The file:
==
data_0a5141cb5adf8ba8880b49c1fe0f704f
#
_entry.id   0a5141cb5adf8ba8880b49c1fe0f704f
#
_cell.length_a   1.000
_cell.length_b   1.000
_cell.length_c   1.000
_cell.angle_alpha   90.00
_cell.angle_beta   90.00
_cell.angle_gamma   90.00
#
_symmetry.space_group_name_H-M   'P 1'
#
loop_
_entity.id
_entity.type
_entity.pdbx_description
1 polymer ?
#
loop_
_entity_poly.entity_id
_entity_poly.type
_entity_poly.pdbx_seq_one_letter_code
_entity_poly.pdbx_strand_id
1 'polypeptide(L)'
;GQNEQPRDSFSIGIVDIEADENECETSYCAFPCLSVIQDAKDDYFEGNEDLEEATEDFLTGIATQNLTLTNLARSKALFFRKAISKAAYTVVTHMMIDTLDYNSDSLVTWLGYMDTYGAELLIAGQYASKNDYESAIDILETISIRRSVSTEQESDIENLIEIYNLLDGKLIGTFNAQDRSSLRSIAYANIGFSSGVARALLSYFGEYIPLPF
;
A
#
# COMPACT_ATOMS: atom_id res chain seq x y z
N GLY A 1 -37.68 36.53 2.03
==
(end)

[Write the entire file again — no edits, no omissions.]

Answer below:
data_0a5141cb5adf8ba8880b49c1fe0f704f
#
_entry.id   0a5141cb5adf8ba8880b49c1fe0f704f
#
_cell.length_a   1.000
_cell.length_b   1.000
_cell.length_c   1.000
_cell.angle_alpha   90.00
_cell.angle_beta   90.00
_cell.angle_gamma   90.00
#
_symmetry.space_group_name_H-M   'P 1'
#
loop_
_entity.id
_entity.type
_entity.pdbx_description
1 polymer ?
#
loop_
_entity_poly.entity_id
_entity_poly.type
_entity_poly.pdbx_seq_one_letter_code
_entity_poly.pdbx_strand_id
1 'polypeptide(L)'
;GQNEQPRDSFSIGIVDIEADENECETSYCAFPCLSVIQDAKDDYFEGNEDLEEATEDFLTGIATQNLTLTNLARSKALFFRKAISKAAYTVVTHMMIDTLDYNSDSLVTWLGYMDTYGAELLIAGQYASKNDYESAIDILETISIRRSVSTEQESDIENLIEIYNLLDGKLIGTFNAQDRSSLRSIAYANIGFSSGVARALLSYFGEYIPLPF
;
A
#
# COMPACT_ATOMS: atom_id res chain seq x y z
N GLY A 1 -37.68 36.53 2.03